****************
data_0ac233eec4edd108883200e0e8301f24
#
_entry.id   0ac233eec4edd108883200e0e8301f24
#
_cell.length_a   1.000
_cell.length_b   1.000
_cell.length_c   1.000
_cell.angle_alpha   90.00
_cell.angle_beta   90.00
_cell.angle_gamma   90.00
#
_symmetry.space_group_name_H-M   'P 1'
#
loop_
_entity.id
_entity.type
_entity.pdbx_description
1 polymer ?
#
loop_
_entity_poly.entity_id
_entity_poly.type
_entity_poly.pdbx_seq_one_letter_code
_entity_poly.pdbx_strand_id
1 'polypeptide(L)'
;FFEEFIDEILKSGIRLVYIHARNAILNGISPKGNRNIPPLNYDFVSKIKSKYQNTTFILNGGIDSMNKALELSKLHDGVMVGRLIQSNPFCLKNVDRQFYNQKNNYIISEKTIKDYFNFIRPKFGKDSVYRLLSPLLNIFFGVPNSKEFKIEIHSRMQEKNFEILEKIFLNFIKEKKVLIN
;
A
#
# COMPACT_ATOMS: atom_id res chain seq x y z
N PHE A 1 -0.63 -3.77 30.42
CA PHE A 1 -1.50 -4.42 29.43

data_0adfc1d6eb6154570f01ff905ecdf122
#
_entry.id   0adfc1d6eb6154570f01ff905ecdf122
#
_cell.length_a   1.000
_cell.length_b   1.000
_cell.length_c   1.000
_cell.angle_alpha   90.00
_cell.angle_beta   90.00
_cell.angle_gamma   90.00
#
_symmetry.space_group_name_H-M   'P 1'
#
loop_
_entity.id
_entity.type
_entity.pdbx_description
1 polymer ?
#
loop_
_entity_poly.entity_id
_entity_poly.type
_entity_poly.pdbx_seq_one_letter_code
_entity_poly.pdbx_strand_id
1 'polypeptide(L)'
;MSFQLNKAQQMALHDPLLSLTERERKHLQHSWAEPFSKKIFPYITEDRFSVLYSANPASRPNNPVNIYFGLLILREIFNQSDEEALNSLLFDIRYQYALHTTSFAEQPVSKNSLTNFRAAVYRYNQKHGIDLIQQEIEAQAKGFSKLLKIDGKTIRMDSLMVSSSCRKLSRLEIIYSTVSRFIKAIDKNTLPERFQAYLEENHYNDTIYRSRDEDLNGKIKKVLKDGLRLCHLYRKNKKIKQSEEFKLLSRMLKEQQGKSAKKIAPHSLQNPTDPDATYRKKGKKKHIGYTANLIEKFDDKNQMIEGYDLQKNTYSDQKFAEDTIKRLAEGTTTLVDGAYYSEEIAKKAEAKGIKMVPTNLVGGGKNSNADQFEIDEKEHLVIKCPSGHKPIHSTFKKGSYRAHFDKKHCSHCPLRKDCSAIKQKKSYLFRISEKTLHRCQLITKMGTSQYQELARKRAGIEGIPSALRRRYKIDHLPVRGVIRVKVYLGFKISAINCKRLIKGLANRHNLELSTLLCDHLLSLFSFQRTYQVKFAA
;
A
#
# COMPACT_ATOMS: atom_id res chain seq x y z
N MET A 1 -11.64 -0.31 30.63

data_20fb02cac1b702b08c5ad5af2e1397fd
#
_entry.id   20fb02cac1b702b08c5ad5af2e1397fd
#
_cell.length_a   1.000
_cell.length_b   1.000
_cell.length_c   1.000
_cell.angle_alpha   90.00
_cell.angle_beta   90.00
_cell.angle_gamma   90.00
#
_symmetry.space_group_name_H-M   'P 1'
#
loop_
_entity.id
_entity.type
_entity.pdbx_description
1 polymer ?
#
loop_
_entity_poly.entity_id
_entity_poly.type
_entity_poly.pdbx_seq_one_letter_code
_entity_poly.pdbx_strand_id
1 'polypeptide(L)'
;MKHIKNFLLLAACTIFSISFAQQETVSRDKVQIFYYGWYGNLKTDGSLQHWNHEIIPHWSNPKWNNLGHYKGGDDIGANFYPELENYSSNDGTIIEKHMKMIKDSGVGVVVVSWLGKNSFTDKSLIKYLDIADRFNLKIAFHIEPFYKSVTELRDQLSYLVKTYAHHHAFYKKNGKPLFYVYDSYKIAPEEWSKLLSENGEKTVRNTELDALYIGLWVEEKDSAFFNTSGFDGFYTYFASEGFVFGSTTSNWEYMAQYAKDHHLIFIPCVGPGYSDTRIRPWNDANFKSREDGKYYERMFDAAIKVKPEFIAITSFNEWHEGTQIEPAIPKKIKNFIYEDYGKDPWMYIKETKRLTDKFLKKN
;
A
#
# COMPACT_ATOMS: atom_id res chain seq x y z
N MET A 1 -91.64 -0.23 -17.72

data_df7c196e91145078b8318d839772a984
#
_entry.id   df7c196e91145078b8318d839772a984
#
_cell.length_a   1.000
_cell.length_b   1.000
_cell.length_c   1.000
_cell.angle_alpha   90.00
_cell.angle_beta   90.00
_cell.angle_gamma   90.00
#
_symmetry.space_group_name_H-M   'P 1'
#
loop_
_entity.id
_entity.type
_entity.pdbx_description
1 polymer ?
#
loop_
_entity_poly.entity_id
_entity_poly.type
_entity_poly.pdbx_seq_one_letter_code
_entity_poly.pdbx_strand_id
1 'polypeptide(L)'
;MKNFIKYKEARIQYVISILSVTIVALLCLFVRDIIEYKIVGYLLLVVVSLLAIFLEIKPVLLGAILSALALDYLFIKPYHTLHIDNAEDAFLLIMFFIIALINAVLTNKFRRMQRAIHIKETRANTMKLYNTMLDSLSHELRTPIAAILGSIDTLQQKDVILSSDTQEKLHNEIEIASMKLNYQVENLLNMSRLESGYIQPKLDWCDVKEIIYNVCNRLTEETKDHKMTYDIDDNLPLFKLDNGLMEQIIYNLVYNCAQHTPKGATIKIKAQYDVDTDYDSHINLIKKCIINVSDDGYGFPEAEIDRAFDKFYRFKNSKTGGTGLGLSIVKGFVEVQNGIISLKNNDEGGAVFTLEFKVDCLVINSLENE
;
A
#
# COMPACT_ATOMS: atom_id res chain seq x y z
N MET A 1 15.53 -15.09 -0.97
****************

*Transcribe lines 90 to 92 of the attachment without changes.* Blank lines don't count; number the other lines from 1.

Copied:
;
A
#